MR: Are you going to be moving all the inventory of South African rough that is held in London back to South Africa?

GR: No. We have only moved the South African specials (very large stones) that were held here in London because they are always reserved for South African clients. We are not moving back the other De Beers stocks. But in the future, diamonds that we don’t need for sale from current production are being held in South Africa rather than being brought to London right away. I don’t think this is a particularly efficient way to optimize the sale of South African diamonds. It is better to have them here readily available for sale and close to my colleagues who are putting together the boxes. But this has become a politicized issue and we don’t have a problem agreeing to hold these diamonds in South Africa.

Conflict Diamonds

MR: What is De Beers doing to stop the flow of diamond money to warring parties in Africa?

GR: De Beers is extremely careful never to deal with anybody who can be accused of generating conflict in Africa. We have never bought from UNITA. Since the adoption of U.N. Resolution 1173 in the middle of 1998, we have never bought Angolan diamonds without the requisite certificate of provenance. Since October 4 of last year, we have stopped buying all Angolan diamonds period. The one exception is SDM where we have a contractual commitment to a mine that is a joint venture with the Angolan Government’s Endiama and where it is very evident that the diamonds have nothing to do with UNITA.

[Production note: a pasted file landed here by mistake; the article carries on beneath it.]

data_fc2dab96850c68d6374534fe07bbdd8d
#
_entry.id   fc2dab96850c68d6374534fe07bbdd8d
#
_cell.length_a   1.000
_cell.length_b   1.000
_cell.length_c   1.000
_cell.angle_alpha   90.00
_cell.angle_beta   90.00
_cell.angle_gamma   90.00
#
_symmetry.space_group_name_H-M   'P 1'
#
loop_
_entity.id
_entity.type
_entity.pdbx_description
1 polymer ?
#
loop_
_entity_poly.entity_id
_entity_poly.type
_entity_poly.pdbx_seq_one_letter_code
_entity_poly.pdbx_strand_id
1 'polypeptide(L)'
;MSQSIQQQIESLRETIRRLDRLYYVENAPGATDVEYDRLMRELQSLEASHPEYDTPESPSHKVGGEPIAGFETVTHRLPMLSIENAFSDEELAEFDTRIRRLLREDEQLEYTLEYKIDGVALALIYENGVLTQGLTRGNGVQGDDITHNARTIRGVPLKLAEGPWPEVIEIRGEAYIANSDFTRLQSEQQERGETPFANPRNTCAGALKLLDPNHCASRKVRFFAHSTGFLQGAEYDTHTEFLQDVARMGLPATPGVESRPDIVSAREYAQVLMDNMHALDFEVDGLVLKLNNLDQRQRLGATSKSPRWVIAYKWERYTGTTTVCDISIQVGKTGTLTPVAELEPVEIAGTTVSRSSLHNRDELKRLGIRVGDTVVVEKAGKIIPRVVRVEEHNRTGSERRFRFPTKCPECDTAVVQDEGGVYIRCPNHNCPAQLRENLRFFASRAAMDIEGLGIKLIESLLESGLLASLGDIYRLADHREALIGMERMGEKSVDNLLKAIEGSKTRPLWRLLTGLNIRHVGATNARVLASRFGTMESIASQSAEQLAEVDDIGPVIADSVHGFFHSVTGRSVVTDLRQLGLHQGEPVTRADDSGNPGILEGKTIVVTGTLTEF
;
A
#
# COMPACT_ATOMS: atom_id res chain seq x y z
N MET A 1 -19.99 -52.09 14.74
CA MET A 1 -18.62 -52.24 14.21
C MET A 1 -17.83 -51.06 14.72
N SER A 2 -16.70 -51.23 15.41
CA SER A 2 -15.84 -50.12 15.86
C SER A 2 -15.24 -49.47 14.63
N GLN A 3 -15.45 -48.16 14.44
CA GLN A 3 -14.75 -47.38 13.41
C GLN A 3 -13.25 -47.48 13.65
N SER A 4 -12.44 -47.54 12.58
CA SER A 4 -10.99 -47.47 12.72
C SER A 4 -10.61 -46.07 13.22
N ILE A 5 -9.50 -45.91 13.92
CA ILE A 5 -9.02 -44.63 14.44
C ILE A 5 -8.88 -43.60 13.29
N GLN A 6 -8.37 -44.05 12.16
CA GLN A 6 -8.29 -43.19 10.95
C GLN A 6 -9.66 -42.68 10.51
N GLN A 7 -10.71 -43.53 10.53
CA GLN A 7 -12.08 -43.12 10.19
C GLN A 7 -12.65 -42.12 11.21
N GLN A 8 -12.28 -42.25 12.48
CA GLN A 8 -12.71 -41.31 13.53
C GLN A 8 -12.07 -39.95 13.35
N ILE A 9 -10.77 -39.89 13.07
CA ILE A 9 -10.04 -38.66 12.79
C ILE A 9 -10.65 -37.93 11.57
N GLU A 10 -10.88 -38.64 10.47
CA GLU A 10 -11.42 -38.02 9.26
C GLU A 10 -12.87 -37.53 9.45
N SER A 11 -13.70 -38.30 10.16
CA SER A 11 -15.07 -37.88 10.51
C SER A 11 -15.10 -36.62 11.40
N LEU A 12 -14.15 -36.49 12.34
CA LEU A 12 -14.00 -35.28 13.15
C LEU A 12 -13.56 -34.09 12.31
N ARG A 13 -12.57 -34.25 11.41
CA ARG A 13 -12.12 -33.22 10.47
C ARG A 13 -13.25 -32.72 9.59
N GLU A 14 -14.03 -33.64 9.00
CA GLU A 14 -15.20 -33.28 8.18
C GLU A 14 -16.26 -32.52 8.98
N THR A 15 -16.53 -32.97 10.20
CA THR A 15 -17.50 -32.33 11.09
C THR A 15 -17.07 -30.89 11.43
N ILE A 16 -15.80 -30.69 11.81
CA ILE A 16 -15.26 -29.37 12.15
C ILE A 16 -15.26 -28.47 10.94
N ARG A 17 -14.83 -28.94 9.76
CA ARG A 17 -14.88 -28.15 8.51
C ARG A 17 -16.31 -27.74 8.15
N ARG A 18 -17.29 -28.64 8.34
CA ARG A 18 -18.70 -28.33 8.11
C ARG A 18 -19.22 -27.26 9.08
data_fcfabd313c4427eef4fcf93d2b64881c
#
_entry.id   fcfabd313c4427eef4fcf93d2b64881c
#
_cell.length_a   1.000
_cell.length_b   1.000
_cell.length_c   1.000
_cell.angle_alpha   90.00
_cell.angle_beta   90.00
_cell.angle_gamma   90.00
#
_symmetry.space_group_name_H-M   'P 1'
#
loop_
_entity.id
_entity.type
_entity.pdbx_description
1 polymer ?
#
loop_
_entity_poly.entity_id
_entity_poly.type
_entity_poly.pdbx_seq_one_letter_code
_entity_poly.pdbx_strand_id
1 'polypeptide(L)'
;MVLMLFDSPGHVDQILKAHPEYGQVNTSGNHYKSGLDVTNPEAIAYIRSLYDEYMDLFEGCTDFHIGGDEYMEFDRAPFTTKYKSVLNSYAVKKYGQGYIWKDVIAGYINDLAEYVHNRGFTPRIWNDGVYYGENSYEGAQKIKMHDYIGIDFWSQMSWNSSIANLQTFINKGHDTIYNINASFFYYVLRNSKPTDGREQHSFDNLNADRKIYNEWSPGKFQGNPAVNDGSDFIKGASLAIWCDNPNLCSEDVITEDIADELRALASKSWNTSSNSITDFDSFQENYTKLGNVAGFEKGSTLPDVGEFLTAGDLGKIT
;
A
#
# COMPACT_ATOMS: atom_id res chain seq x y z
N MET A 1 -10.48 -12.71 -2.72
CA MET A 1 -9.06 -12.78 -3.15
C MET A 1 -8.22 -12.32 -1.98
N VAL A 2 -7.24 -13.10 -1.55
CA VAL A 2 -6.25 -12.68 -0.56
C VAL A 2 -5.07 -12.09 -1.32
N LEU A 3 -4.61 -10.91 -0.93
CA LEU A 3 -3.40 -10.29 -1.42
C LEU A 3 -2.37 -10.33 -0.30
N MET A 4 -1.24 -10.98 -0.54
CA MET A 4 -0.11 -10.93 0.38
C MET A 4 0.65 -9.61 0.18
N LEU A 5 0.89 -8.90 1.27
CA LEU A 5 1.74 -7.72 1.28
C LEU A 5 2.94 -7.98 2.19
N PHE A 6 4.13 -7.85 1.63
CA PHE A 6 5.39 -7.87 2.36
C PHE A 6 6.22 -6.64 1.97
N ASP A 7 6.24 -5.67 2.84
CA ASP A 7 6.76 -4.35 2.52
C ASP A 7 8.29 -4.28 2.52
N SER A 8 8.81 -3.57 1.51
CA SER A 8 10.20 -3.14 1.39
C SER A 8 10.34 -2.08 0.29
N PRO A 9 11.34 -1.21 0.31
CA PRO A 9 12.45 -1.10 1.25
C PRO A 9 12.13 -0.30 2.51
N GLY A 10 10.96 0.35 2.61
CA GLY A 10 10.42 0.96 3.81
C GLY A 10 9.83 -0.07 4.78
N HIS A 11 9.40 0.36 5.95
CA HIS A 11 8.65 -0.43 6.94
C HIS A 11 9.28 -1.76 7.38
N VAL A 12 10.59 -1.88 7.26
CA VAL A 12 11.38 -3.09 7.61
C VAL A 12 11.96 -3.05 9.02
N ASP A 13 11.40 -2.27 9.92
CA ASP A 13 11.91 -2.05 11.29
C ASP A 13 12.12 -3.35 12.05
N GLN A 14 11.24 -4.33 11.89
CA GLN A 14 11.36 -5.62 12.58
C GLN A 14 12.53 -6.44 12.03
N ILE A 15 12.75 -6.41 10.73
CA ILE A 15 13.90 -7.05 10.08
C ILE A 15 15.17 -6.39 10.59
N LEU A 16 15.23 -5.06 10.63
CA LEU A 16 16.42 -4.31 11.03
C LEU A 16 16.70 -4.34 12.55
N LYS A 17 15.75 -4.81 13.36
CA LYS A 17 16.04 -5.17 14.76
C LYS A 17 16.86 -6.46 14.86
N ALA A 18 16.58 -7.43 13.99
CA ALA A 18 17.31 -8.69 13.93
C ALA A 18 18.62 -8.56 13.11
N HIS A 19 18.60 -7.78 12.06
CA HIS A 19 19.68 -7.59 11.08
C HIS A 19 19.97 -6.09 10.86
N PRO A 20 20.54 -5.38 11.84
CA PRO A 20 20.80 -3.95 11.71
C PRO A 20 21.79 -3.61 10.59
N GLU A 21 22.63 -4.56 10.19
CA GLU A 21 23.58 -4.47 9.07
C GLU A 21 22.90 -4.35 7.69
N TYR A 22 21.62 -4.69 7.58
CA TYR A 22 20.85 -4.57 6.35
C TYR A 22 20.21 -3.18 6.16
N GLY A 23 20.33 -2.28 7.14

Because of the anguish we feel about war in Africa, be it in Sierra Leone or Angola; because of the images that haunt us all; and because of our concern about any link that can be made between conflict and diamonds, we have suspended all of our outside buying operations in Angola, the Congo and recently Guinea. We have prohibited our Diamdel officers in Antwerp, Tel Aviv and everywhere else from touching any African diamonds from any source whatsoever. We are going well beyond what anybody might ask us to do to ensure that we do not trade in any conflict diamonds whatsoever. We are clearly in position to proclaim that we are not buying diamonds in any conflict zone.